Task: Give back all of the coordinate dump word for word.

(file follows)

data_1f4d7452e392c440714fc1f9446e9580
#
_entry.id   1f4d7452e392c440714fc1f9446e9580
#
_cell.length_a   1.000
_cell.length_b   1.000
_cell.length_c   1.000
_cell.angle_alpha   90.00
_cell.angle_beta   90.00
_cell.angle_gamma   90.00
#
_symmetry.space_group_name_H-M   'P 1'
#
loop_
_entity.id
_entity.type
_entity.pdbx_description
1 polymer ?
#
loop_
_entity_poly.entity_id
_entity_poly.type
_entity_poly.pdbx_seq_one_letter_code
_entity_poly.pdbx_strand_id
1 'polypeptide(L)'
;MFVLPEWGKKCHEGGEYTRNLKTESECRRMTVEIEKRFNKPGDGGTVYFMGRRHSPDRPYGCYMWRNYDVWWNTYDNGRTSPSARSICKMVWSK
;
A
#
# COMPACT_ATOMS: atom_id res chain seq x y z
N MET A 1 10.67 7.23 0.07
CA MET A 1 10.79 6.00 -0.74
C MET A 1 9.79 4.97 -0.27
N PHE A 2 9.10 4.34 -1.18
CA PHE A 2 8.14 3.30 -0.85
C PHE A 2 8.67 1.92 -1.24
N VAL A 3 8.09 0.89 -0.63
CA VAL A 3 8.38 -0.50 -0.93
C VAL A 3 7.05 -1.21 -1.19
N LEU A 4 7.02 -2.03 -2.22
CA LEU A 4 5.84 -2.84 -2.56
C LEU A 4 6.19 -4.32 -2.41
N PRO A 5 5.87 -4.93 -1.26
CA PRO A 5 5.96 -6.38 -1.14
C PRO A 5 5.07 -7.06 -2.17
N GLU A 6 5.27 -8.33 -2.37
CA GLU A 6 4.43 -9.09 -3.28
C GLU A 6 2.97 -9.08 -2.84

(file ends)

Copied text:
data_1f4d7452e392c440714fc1f9446e9580
#
_entry.id   1f4d7452e392c440714fc1f9446e9580
#
_cell.length_a   1.000
_cell.length_b   1.000
_cell.length_c   1.000
_cell.angle_alpha   90.00
_cell.angle_beta   90.00
_cell.angle_gamma   90.00
#
_symmetry.space_group_name_H-M   'P 1'
#
loop_
_entity.id
_entity.type
_entity.pdbx_description
1 polymer ?
#
loop_
_entity_poly.entity_id
_entity_poly.type
_entity_poly.pdbx_seq_one_letter_code
_entity_poly.pdbx_strand_id
1 'polypeptide(L)'
;MFVLPEWGKKCHEGGEYTRNLKTESECRRMTVEIEKRFNKPGDGGTVYFMGRRHSPDRPYGCYMWRNYDVWWNTYDNGRTSPSARSICKMVWSK
;
A
#
# COMPACT_ATOMS: atom_id res chain seq x y z
N MET A 1 10.67 7.23 0.07
CA MET A 1 10.79 6.00 -0.74
C MET A 1 9.79 4.97 -0.27
N PHE A 2 9.10 4.34 -1.18
CA PHE A 2 8.14 3.30 -0.85
C PHE A 2 8.67 1.92 -1.24
N VAL A 3 8.09 0.89 -0.63
CA VAL A 3 8.38 -0.50 -0.93
C VAL A 3 7.05 -1.21 -1.19
N LEU A 4 7.02 -2.03 -2.22
CA LEU A 4 5.84 -2.84 -2.56
C LEU A 4 6.19 -4.32 -2.41
N PRO A 5 5.87 -4.93 -1.26
CA PRO A 5 5.96 -6.38 -1.14
C PRO A 5 5.07 -7.06 -2.17
N GLU A 6 5.27 -8.33 -2.37
CA GLU A 6 4.43 -9.09 -3.28
C GLU A 6 2.97 -9.08 -2.84